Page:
Is COVID-19 messaging fatigue real?

Melissa Sargeant is chief marketing officer at Litmus, a marketing company that helps businesses create emails that convert.

Q: It’s been about three months since the start of the pandemic. How have you seen marketers shift messaging in that time?

At the beginning of the pandemic, marketers didn’t want to push sales because of the sensitivity of the time, both socially and economically. Companies were – and still are – actively looking for ways to help ease burdens on their customers.

Now that the virus has been around for about four months, I think we’re on to phase two, which I’d call authenticity. Marketers should be creating authentic messages for their audiences that resonate with the brand and get right to the point. As for phase three, it’s extremely hard to forecast because things are changing so rapidly. If I had to guess, I’d venture to say personalization. The companies that are successful will be the companies that get personalization right. And, once they do this, they will need to gain meaningful insights from their programs and leverage that to drive greater personalization and overall effectiveness of their programs.

Q: You’ve used the term “COVID-19 message fatigue.” Can you explain the term? Do you have any data to reinforce your findings?

People have been inundated by nearly every brand they’ve ever interacted with, with messages of how the brand is acknowledging the pandemic and what its plans are for continuing or halting service. When those messages continue to pour in, people may gloss over anything related to coronavirus because they’ve seen so much of it out there.

Q: How can marketers combat COVID-19 message fatigue?

Marketers first need to analyze how much of their messaging really needs to center around the coronavirus. At this point, because we’re in a “new normal” it goes without saying that coronavirus is happening and impacting people again and again. Marketers should collaborate with their teams to ensure messaging for email and other channels hits the right cadence, depending on the industry they’re in. For example, retail marketers have to keep sending information out related to COVID-19 because there’s logistical information they need to share like business hours or personal protective equipment requirements. Ultimately all messages sent should be truly helpful information that’s authentic to the brand.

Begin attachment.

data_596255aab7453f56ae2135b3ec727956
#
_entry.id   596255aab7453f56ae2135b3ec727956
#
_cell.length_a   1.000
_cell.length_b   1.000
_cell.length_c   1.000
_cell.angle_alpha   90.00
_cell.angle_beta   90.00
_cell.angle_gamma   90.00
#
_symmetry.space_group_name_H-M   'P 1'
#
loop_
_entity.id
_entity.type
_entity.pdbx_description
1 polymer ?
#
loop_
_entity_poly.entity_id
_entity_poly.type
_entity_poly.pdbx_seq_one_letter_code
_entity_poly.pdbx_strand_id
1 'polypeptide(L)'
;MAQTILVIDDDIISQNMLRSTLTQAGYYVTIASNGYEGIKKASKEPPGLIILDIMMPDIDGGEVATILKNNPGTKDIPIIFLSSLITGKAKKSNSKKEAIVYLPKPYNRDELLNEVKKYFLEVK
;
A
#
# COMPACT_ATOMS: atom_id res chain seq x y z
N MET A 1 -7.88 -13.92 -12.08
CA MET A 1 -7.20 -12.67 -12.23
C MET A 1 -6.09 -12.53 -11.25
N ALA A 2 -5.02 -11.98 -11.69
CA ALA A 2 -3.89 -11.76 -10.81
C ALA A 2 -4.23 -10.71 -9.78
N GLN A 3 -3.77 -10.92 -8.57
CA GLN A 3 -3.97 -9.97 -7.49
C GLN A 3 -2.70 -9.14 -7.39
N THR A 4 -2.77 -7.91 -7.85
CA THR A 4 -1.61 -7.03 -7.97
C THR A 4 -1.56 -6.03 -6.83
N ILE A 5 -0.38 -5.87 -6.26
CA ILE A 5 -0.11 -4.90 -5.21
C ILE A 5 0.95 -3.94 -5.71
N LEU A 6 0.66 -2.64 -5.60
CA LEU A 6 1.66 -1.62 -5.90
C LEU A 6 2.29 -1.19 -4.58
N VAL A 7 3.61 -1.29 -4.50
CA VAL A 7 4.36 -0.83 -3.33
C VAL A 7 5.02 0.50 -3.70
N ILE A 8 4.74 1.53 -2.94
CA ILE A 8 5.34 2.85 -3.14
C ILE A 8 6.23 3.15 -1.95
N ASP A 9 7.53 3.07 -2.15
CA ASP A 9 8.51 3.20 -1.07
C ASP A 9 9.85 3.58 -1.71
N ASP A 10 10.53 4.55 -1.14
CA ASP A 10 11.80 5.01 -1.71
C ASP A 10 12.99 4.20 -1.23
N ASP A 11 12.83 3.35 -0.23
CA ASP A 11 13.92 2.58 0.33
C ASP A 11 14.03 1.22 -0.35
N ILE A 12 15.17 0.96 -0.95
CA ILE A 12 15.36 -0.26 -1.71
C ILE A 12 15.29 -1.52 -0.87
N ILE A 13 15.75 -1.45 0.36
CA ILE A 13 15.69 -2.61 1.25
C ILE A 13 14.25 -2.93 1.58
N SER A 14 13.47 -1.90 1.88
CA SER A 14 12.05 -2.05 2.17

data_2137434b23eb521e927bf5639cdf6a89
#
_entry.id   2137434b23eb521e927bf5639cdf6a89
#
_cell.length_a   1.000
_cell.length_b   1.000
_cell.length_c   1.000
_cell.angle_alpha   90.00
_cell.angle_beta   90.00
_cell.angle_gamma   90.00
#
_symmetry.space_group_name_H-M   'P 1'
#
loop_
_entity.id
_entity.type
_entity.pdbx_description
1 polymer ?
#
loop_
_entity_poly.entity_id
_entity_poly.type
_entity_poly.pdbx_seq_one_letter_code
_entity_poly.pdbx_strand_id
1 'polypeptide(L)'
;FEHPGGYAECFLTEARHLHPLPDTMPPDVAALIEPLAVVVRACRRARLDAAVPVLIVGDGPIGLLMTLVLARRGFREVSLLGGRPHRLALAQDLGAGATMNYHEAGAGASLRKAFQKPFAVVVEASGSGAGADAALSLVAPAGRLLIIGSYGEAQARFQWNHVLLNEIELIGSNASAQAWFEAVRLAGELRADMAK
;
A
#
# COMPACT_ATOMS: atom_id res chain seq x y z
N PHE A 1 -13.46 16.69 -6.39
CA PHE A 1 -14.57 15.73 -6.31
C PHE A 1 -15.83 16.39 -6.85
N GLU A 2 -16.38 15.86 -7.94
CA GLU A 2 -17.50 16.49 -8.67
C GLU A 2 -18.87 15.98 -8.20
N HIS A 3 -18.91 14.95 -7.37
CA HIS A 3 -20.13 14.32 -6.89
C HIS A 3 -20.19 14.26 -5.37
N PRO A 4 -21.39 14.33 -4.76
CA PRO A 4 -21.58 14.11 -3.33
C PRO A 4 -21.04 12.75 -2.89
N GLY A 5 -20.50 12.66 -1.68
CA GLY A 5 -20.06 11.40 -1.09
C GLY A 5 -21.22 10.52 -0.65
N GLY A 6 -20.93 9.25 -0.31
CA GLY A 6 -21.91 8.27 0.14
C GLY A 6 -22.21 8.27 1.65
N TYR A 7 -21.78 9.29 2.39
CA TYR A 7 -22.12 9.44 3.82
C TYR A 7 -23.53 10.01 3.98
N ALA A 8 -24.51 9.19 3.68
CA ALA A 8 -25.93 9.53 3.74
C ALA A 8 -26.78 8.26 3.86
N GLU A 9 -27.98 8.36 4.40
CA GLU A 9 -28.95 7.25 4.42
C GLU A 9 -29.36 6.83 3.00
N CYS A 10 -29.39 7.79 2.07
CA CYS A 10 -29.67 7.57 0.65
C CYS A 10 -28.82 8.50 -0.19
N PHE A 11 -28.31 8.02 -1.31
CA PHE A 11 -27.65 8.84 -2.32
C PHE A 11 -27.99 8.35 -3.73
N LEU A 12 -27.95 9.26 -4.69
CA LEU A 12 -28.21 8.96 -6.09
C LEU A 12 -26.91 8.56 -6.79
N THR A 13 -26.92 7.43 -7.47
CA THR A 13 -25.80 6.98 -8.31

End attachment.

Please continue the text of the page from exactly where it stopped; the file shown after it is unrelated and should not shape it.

Q: How important is email for brands right now?

Email is vital for marketers to stay in touch with customers and subscribers, a meaningful way to deliver personalization and create one-on-one connections. After all, people have opted into their messaging and those that tailor and personalize those messages in an authentic way are best positioned to deliver on this.

Q: As the national landscape continues to change, what would you encourage marketers to implement in their workflows to ensure they’re delivering the right message at the right time?

An email marketer’s job isn’t done once they press send. They need to understand what happened after the email was opened, because there’s so much more to email than clicks, opens and subscriber rates. For example, was it forwarded? To whom? What did they do with it? By garnering these insights, email marketers create a continuous cycle of improvement and make their email program more effective over time.

Click on any of the articles below to read more from our special report. Pricing challenges posed by a pandemic Is COVID-19 messaging fatigue real? COVID-19 accelerates expected B2B sales trends Pandemic selling by the numbers Managers in the recovery can focus on change 4 tips for more engaging remote sales presentations


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